Charmed by the ‘Black Pimpernel’

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Copy of NM MBALI2

Durban - Buthi Msimang was 17 when Nelson Mandela slipped into a Pietermaritzburg hall in March 1961, to address the all-in conference.

It would be nearly three decades after the “Black Pimpernel” was arrested, 3km outside Howick, that Msimang, from Sobantu village, would lay eyes on Mandela again.

“I’ve been a member of the ANC since I was boy, since 1957. The way we were oppressed, there was nothing else except to think of how to free ourselves,” Msimang said.

“That time we were not yet saying Amandla, it was not yet the slogan for the ANC – it was ‘Africa!’. In that particular year that Mandela came to Pietermaritzburg, it was announced by Mfenendala Xaba (an MK veteran who died in 2009). The hall that was organised for Mandela to speak in was an Indian church.”

The occasion was the all-in conference, where Mandela, whose ban was expiring, was secretly scheduled to give the keynote address.

The day before he departed for Pietermaritzburg, it was decided that Mandela would go underground full-time if not convicted of treason the following Monday. Either way, he would not be returning home.

On March 25, 1961, conference delegates representing 150 religious, social, cultural and political bodies met at the Plessislaer Arya Samaj hall.

Mandela gave his last public speech before going on the run, calling for a national convention in which black, white, Indian and coloured South Africans would create a democratic constitution.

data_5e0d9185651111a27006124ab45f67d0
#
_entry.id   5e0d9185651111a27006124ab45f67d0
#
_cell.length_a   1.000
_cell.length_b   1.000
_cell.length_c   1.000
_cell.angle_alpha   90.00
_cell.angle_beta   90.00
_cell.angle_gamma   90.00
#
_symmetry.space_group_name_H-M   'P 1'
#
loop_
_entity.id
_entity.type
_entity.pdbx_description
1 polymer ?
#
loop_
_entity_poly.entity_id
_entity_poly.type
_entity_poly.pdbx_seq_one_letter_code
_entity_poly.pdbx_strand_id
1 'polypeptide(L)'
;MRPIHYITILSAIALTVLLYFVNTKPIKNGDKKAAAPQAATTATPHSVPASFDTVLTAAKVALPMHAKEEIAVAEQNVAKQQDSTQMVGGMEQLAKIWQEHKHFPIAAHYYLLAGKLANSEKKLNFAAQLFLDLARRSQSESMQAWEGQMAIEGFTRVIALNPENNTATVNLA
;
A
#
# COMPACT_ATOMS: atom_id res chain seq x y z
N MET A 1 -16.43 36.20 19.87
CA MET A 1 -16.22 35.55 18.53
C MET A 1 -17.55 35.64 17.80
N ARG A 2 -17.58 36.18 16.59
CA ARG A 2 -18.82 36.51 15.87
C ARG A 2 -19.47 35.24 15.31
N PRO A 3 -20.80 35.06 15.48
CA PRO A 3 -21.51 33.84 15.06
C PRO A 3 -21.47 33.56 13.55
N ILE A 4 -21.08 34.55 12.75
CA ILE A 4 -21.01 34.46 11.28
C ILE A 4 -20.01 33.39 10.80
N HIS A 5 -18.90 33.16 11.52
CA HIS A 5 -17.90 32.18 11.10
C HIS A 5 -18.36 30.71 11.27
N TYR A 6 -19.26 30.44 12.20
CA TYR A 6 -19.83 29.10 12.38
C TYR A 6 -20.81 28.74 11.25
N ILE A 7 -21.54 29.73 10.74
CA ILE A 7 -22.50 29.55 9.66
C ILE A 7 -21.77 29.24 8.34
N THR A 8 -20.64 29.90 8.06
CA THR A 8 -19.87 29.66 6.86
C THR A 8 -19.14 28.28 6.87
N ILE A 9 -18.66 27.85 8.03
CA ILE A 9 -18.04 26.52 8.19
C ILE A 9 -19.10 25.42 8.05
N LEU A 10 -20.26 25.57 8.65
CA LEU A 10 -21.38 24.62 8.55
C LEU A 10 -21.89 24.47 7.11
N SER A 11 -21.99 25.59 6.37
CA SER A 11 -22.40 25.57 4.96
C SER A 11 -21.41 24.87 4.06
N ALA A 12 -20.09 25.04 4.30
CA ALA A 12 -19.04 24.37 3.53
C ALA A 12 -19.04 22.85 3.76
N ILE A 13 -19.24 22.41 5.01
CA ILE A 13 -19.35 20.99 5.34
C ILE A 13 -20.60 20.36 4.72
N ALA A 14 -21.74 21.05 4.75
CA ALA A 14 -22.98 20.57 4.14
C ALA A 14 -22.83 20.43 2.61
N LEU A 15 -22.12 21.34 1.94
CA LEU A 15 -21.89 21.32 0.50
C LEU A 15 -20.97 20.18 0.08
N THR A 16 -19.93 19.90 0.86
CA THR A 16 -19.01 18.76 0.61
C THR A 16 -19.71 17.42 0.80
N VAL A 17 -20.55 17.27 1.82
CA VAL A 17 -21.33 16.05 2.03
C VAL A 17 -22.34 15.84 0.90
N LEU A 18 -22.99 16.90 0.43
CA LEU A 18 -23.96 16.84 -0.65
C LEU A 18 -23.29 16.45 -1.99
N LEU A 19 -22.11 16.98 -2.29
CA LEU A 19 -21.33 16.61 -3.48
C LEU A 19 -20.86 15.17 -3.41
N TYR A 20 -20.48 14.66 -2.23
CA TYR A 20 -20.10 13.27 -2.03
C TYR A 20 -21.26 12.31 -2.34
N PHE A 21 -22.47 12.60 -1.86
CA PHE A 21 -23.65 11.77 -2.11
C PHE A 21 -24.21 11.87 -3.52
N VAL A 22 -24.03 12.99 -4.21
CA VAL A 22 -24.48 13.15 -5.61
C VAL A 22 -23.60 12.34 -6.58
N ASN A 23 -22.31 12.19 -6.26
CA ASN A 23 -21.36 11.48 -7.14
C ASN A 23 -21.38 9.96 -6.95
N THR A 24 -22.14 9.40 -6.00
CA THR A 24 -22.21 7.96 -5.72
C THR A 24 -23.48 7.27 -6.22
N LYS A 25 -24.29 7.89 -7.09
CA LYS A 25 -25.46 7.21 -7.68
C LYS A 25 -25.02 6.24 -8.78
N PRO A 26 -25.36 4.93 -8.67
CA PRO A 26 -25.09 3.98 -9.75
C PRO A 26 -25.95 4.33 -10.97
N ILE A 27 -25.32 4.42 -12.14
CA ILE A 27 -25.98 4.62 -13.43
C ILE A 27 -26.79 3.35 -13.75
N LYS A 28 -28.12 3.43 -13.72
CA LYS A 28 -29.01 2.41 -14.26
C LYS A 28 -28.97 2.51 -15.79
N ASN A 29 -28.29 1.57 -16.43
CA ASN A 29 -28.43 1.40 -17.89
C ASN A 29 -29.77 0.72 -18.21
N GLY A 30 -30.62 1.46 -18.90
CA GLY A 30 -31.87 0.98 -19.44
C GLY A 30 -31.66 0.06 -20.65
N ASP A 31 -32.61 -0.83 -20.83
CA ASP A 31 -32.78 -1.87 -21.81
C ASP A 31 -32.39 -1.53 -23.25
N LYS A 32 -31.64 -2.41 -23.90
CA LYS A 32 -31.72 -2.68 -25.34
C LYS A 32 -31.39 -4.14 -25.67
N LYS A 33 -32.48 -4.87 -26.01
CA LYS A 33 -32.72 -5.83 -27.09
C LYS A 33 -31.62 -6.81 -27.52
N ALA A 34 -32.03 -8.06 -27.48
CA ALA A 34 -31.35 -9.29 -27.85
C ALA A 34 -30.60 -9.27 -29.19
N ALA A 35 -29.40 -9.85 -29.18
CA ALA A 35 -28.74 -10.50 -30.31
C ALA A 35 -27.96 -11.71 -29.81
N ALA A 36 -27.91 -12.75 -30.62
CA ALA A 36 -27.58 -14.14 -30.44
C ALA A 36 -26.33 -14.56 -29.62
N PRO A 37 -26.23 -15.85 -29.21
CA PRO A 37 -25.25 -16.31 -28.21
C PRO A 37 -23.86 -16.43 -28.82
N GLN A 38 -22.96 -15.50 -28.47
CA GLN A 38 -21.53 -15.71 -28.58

“As usual he came before we even knew he was among us,” Msimang said. “I was lucky just to peek and look at him. We were supposed to be outside, because we were youngsters.

“Oh, I was impressed by that man. He told us the struggle would not fail.”

In 1962, after travelling through Africa enlisting support for the ANC and then going to Ethiopia for military training, Mandela was summoned back to South Africa and came to Durban to brief Albert Luthuli about his trip.

Mandela (posing as a chauffeur) and Cecil Williams, an MK member and theatre director, started the ill-fated drive back to Joburg from Durban on the afternoon of August 5, 1962.

At Cedara, outside Howick, a Ford V-8 sped past the Austin carrying Mandela, with Wiliams at the wheel. Behind them were another two cars with police reinforcements, the Ford V8 brought them to a stop, and a sleep-deprived looking man came to the passenger window.

He introduced himself as Sergeant Vorster of the Pietermaritzburg police.

Mandela had been on the run for 17 months before he was captured.

The next time Msimang (now chairman of the ANC’s Edendale branch) was to see Mandela in the flesh, was after his release from Robben Island.

“Early (one) morning I got a message. Baba Gwala (ANC stalwart Harry Gwala) sent one of his bodyguards to tell me that I must come to his house immediately. There was Baba Gwala sitting, and Mandela. Tall Mandela.”

Recalling the meeting, Msimang almost sings his narrative.

“Oh Mandela. I love Mandela too much. There were four of us (including a priest whose name Msimang cannot remember). And we drank coffee together. There was happiness. To see him, we saw freedom. He asked me about my parents. We talked about a few things, not politics much. He said we had done a good job in Pietermaritzburg. Very kind man, Mandela. Very tall, very kind, very clever.”

In April 1997, Mandela returned to Pietermaritzburg when he was awarded the freedom of the city. He also visited Plessislaer Arya Samaj hall, which was renamed Manayi Hall.

Source: Long Walk to Freedom

leanne.jansen@inl.co.za

The Mercury


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